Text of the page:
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I am trying to make an argument for us moving away from the universal shortsightedness that has crept into our culture because digital's rapid growth and to start thinking about developing standards that last the test of time. CD is dead, DVD-A and SACD are not going to supplant it, in fact all audio going forward will be digital transfered. MP3 is far from dead but the end is in sight, it has had a good 10 years but it will not have 10 more. FLAC or ALAC will be the next standard, or something that is similarly lossless. I just think that the next format needs to be designed for the future, not for planned obsolescence. As the internet has shown, planned obsolescence works great for the analog world, nothing really ever leaves the digital world.
Compressed content will continue to rule, just for the sake of convenience. Instead of holding higher fidelity versions of content, people will just hold more.

And handheld audio players today are barely hitting 16-bits, even in products with 24-bit codecs. "more quality" is not something you are hearing much about. In fact, things have gone backwards in some regards as people are using phones instead of dedicated players, and the phones are even worse. But everyone is happy carrying one less device

The state of the art codec you linked to is effectively 21 bits. Thus, in the last 25 years, we've added about 5 bits of dynamic range to state of the art. And 99% of the population cannot even hear that improvement. The next 25 years will likely not add another 5 effective bits.
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Old 3rd May 2012, 02:29 AM   #16
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Actually that "state of the art" DAC from above (AK4399) that claims 32 bit resolution, has -105dB THD+N. That is 18 bit real performance, worse performance than others, that, at 24 bit "only", can provide a real 20 bit performance (108-110dB THD+N).
PS: TI has also a 32 bit DAC that performs at the same level of -106dB THD+N (real 18 bit).

Last edited by SoNic_real_one; 3rd May 2012 at 02:53 AM.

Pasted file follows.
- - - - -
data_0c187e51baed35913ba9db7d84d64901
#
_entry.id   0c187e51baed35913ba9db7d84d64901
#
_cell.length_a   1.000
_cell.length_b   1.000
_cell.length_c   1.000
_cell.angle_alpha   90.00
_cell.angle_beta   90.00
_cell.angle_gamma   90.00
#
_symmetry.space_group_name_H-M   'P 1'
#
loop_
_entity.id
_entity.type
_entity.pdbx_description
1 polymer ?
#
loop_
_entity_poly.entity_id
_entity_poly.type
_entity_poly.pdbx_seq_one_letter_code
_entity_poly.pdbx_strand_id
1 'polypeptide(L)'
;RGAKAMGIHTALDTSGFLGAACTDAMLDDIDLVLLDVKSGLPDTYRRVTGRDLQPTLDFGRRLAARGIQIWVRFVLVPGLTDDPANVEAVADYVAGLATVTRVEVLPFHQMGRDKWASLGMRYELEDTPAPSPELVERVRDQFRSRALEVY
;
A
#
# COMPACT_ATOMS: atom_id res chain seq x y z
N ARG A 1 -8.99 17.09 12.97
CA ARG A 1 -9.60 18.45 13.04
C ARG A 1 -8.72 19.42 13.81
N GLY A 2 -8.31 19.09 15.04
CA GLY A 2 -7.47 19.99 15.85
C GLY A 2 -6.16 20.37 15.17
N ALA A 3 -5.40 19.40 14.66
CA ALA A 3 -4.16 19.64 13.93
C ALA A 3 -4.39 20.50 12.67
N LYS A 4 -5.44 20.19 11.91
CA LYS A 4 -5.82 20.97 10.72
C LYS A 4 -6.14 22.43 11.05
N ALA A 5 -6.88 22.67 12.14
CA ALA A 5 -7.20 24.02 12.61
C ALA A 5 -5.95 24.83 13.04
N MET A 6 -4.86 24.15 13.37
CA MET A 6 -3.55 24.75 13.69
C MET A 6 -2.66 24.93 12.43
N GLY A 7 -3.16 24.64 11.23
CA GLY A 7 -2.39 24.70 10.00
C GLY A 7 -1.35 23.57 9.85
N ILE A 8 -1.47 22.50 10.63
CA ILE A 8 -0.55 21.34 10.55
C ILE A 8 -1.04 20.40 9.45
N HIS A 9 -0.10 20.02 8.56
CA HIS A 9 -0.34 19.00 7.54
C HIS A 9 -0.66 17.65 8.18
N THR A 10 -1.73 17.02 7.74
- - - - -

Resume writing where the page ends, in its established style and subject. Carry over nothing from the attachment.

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Old 3rd May 2012, 05:40 AM   #17
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Quote:
Originally Posted by SoNic_real_one View Post
You are confused, there is not editing of mp3/mp2 at broadcast/storing. Just in the final stage the audio file is compressed lossy.
Anyway, that is NOT what this discution here is about.
I'm not confused at all. You are describing the "ideal" situation, but at broadcast stations, it is not unusual to store audio files in a lossy compressed format on systems like Dalet. It is also not unusual to use Musicam/MP2 compression to send audio over ISDN or IP links, from reporter to studio for example. And of course DAB broadcasting involves lossy compression, as does sending audio over a low-bit-rate studio to transmitter link to an FM transmitter. Anyway, it is indeed off topic.
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Old 3rd May 2012, 05:59 AM   #18
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Originally Posted by DJNUBZ View Post
What if someone devises a way to compensate for johnson/thermal noise in a circuit in the next 30 years?
I, for myself, like a reasonable amount of thermal noise from my tube amplifier. I also like the surface noise of the LP. And the candy paper noise in an auditorium. Music has nothing to do with them.
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Old 3rd May 2012, 02:51 PM   #19
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Originally Posted by MarcelvdG View Post
I'm not confused at all. You are describing the "ideal" situation, but at broadcast stations, it is not unusual to store audio files in a lossy compressed format on systems like Dalet. It is also not unusual to use Musicam/MP2 compression to send audio over ISDN or IP links, from reporter to studio for example. And of course DAB broadcasting involves lossy compression, as does sending audio over a low-bit-rate studio to transmitter link to an FM transmitter. Anyway, it is indeed off topic.
Gee, several DJ's here just put their show on an iPod and patch it in.
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Old 3rd May 2012, 03:21 PM   #20
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Resolution, accuracy and linearity are remarkably 'uncoupled' in high resolution data converters. Know your data converters limitations.